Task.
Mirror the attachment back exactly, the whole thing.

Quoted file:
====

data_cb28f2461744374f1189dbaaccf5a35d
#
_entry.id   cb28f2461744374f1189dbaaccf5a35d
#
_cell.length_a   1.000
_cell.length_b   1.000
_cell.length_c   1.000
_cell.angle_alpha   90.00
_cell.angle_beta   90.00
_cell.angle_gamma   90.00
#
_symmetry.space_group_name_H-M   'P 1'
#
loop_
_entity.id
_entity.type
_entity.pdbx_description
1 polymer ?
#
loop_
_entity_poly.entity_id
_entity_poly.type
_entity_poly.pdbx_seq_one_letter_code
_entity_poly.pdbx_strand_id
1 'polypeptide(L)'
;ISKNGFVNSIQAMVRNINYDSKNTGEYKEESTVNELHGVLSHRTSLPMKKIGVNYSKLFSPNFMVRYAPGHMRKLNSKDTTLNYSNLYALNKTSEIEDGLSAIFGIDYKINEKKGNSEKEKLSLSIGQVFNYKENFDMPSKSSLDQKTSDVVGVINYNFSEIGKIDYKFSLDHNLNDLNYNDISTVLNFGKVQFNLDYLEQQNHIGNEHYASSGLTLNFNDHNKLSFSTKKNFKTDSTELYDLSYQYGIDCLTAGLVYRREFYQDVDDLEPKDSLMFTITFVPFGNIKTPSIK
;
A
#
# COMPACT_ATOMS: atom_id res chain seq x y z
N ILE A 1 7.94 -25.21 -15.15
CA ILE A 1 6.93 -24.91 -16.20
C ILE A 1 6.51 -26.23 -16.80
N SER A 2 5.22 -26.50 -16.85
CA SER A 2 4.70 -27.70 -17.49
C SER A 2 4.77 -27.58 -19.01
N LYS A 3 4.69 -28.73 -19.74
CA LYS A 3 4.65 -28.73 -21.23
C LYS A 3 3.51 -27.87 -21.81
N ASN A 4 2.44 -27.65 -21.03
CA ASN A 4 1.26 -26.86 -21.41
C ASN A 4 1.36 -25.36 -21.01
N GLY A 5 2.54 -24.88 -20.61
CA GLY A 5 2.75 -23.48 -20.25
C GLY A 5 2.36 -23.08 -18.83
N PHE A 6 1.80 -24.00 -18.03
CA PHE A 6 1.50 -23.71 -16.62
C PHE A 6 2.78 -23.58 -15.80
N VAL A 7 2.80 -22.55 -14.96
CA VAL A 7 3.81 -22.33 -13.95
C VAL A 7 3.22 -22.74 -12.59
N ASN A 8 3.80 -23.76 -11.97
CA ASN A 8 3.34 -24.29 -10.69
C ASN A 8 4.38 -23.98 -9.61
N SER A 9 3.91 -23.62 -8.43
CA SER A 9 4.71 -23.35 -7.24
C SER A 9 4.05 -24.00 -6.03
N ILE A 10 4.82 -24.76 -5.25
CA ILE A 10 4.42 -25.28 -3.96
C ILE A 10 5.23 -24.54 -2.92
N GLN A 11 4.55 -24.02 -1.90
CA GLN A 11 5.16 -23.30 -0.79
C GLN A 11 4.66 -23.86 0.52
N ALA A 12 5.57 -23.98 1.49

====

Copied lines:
data_cb28f2461744374f1189dbaaccf5a35d
#
_entry.id   cb28f2461744374f1189dbaaccf5a35d
#
_cell.length_a   1.000
_cell.length_b   1.000
_cell.length_c   1.000
_cell.angle_alpha   90.00
_cell.angle_beta   90.00
_cell.angle_gamma   90.00
#
_symmetry.space_group_name_H-M   'P 1'
#
loop_
_entity.id
_entity.type
_entity.pdbx_description
1 polymer ?
#
loop_
_entity_poly.entity_id
_entity_poly.type
_entity_poly.pdbx_seq_one_letter_code
_entity_poly.pdbx_strand_id
1 'polypeptide(L)'
;ISKNGFVNSIQAMVRNINYDSKNTGEYKEESTVNELHGVLSHRTSLPMKKIGVNYSKLFSPNFMVRYAPGHMRKLNSKDTTLNYSNLYALNKTSEIEDGLSAIFGIDYKINEKKGNSEKEKLSLSIGQVFNYKENFDMPSKSSLDQKTSDVVGVINYNFSEIGKIDYKFSLDHNLNDLNYNDISTVLNFGKVQFNLDYLEQQNHIGNEHYASSGLTLNFNDHNKLSFSTKKNFKTDSTELYDLSYQYGIDCLTAGLVYRREFYQDVDDLEPKDSLMFTITFVPFGNIKTPSIK
;
A
#
# COMPACT_ATOMS: atom_id res chain seq x y z
N ILE A 1 7.94 -25.21 -15.15
CA ILE A 1 6.93 -24.91 -16.20
C ILE A 1 6.51 -26.23 -16.80
N SER A 2 5.22 -26.50 -16.85
CA SER A 2 4.70 -27.70 -17.49
C SER A 2 4.77 -27.58 -19.01
N LYS A 3 4.69 -28.73 -19.74
CA LYS A 3 4.65 -28.73 -21.23
C LYS A 3 3.51 -27.87 -21.81
N ASN A 4 2.44 -27.65 -21.03
CA ASN A 4 1.26 -26.86 -21.41
C ASN A 4 1.36 -25.36 -21.01
N GLY A 5 2.54 -24.88 -20.61
CA GLY A 5 2.75 -23.48 -20.25
C GLY A 5 2.36 -23.08 -18.83
N PHE A 6 1.80 -24.00 -18.03
CA PHE A 6 1.50 -23.71 -16.62
C PHE A 6 2.78 -23.58 -15.80
N VAL A 7 2.80 -22.55 -14.96
CA VAL A 7 3.81 -22.33 -13.95
C VAL A 7 3.22 -22.74 -12.59
N ASN A 8 3.80 -23.76 -11.97
CA ASN A 8 3.34 -24.29 -10.69
C ASN A 8 4.38 -23.98 -9.61
N SER A 9 3.91 -23.62 -8.43
CA SER A 9 4.71 -23.35 -7.24
C SER A 9 4.05 -24.00 -6.03
N ILE A 10 4.82 -24.76 -5.25
CA ILE A 10 4.42 -25.28 -3.96
C ILE A 10 5.23 -24.54 -2.92
N GLN A 11 4.55 -24.02 -1.90
CA GLN A 11 5.16 -23.30 -0.79
C GLN A 11 4.66 -23.86 0.52
N ALA A 12 5.57 -23.98 1.49